No pie for the miner's daughter: Mary Braid hears how the coalfields of Fife glowed red with political fervour

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LENIN, father of the Revolution, gazes down from the living-room wall, flanked by pictures of Russian cosmonauts. The Morning Star is folded neatly in the paper rack and books with titles such as Little Moscows line the shelves.

Mary Docherty, 84, who was nine at the time of the Russian Revolution, spent most of last year in this modest sheltered home in Cowdenbeath, Fife, writing her memoirs. In A Miner's Lass, she recalls the effect of the Bolshevik triumph on the coalfields of west Fife.

'They always talk about how red Clydeside was, but Fife was just as radical,' she says. 'It seemed revolution here was just round the corner. Middle-class people were terrified. You had to lie to your employer about attending marches and hope they did not see you. The London headquarters of the Communist Party even got in touch with Fife to say slow down. We were so far ahead.'

Frail now, she describes a family unusual for its time and circumstances. 'My father was self- taught. He was a good actor and wrote political plays, which I performed in. He never believed that children should be seen and not heard.'

Miss Docherty's father, William, went underground at 14. Her politics were shaped by his anger and her own experience of the poverty and hunger she describes so matter-of-factly. She showed the first signs of TB when she was four, 'as a result of my mother being underfed. When I was born, my mother asked the midwife if she would tell my grandfather she had another girl. He did not believe it. I was so small, nobody thought she was having a baby. Months before I was born there was a miners' strike and my father was out with the other men . . . my mother lived almost all the time on herring.'

Her father became a member of the Fife Communist Anarchist Group and later a founding member of the Communist Party in Britain. 'Before he became political, like many miners, he was searching for reasons for poverty. He became a member of the temperance movement, but soon realised drink was not the cause.'

The 1921 miners' strike, which led to a state of emergency being declared, is stamped on Miss Docherty's memory. She was 13 when the Army was drafted into Cowdenbeath to back police against pickets. The situation grew ugly after her father and other pickets and their families tried to throw a pit manager in a pond. Later there were pitched battles between police and pickets. Some miners spent more than a year in prison.

'In all three baton charges, miners and the police were badly hurt. The charges only stopped when all the streetlights went out and the place was in darkness. I had seen my father earlier that morning make a baton with a part of the shaft of a pickaxe.'

During the strike, Mary and another girl took a short cut from school and met the son of a blackleg. 'The boy ran away and we went after him to give him a good hammering. The result was that we were late for tea. We got a row, but after telling them (our mothers) what we had been doing, they gave us our tea but this time we got butter instead of margarine.'

Over tea and cakes, Miss Docherty smiles ruefully: 'I knew things were unfair from the start. When we had to sit the test to get into high school, the dentist's, the publican's, the grocer's daughters were all there. But only I and another miner's daughter passed, so the middle-class girls were sent to private school in Edinburgh.'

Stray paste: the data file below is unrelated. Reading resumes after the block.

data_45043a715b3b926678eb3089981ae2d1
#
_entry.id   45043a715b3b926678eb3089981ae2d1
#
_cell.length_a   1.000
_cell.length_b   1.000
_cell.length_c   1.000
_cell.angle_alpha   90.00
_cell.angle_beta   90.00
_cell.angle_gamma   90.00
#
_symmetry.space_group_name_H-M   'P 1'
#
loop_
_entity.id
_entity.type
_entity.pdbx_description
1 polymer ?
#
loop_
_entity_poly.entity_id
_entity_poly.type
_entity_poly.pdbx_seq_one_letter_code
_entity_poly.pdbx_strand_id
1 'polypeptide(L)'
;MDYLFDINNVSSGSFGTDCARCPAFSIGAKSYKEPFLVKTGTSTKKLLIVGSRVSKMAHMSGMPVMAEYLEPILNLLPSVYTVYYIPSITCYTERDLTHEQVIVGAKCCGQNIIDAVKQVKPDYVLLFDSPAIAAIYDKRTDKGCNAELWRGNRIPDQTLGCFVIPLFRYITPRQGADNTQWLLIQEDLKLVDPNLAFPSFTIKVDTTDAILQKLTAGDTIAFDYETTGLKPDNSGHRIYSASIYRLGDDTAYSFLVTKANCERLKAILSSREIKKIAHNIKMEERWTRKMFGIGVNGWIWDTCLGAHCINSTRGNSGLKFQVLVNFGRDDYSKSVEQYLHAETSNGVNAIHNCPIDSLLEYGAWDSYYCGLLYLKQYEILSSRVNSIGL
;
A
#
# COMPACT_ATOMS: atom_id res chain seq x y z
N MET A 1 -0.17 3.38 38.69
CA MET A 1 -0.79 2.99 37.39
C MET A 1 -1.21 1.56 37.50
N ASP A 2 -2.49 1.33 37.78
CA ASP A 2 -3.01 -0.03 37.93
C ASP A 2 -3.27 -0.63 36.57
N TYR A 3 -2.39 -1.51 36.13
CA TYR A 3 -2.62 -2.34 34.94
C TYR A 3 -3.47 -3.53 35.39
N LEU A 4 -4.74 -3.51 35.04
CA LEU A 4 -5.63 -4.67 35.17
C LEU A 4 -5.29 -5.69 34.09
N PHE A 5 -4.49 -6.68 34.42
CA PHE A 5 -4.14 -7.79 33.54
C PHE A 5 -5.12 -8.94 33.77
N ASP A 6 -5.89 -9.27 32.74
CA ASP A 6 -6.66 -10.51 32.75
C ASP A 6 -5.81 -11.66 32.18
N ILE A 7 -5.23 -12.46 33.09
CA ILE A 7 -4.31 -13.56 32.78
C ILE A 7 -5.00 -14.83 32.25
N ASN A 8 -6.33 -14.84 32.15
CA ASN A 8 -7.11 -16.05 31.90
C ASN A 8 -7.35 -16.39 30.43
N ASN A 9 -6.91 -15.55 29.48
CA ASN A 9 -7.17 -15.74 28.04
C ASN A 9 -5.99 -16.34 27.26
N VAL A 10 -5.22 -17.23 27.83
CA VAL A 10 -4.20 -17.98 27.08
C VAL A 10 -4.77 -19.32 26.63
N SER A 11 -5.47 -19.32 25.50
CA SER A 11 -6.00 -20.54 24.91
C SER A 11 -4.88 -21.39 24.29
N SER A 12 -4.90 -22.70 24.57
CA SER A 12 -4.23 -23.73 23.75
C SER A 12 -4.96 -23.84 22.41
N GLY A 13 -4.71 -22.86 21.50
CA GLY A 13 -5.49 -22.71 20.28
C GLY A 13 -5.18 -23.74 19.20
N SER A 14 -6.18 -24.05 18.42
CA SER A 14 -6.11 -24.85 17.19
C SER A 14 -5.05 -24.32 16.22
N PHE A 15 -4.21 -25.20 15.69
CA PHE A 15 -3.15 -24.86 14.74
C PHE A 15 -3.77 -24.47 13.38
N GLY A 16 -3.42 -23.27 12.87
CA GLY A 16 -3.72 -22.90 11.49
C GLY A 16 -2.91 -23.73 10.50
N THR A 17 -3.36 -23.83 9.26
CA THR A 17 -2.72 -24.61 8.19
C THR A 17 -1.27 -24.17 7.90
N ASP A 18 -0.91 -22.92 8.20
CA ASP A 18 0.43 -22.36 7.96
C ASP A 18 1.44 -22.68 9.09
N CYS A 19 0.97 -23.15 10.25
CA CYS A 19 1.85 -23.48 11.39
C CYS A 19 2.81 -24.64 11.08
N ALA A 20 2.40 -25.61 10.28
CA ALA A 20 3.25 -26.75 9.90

She received her adult education courtesy of the Communist Party, which she joined at 18. She was one of just two women in a class of 50 men. Reward came in 1929, when she was sent to the Soviet Union, the only Scottish delegate to an international gathering of young Communists. The 21- year-old, who had seldom ventured beyond Fife, sailed to Leningrad and then travelled two days overland to Moscow.

She learnt Russian, and from a box in the Bolshoi Theatre she saw Red Poppy, her first ballet. On the 12th anniversary of the Revolution, she joined the parade through Red Square. She spent months at the Lenin Sanatorium by the Black Sea, where she was eventually cured of her TB.

'The time I spent in the Soviet Union is something I will never forget. I felt a different person, no worry about where the next meal was coming from, free to go where I pleased, everyone doing everything they could to make me happy. When I was in Moscow I would look around and say to myself 'All this belongs to the workers. No capitalist class.' '

There were hard capitalist realities at home because no one wanted to employ a woman who had spent nine months in Russia. Miss Docherty sold firewood with her father. Her memoirs have not been published without a struggle, either, but money was eventually donated by trades unions and a local businessman.

Near the end of the interview, a letter arrives from the Democratic Left, which has risen from the ashes of the British Communist Party. She is angry and dismissive. 'They've no backbone. They have written before, but they can forget about my support.'

Miss Docherty learnt The Internationale when she was 10, but perhaps her favourite 'hymn', from Proletarian Sunday school, is a revised version of Sing a Song of Sixpence:

'Sing a song of labour

Boys and girls do try

For the master's children

Have got all the pie . . .'

Much may have changed since 1917, but Mary Docherty sings the song with the same conviction.

'A Miner's Lass', pounds 6, from Cardenden Mining Archives, 112 Station Road, Cowdenbeath, Fife.

(Photograph omitted)

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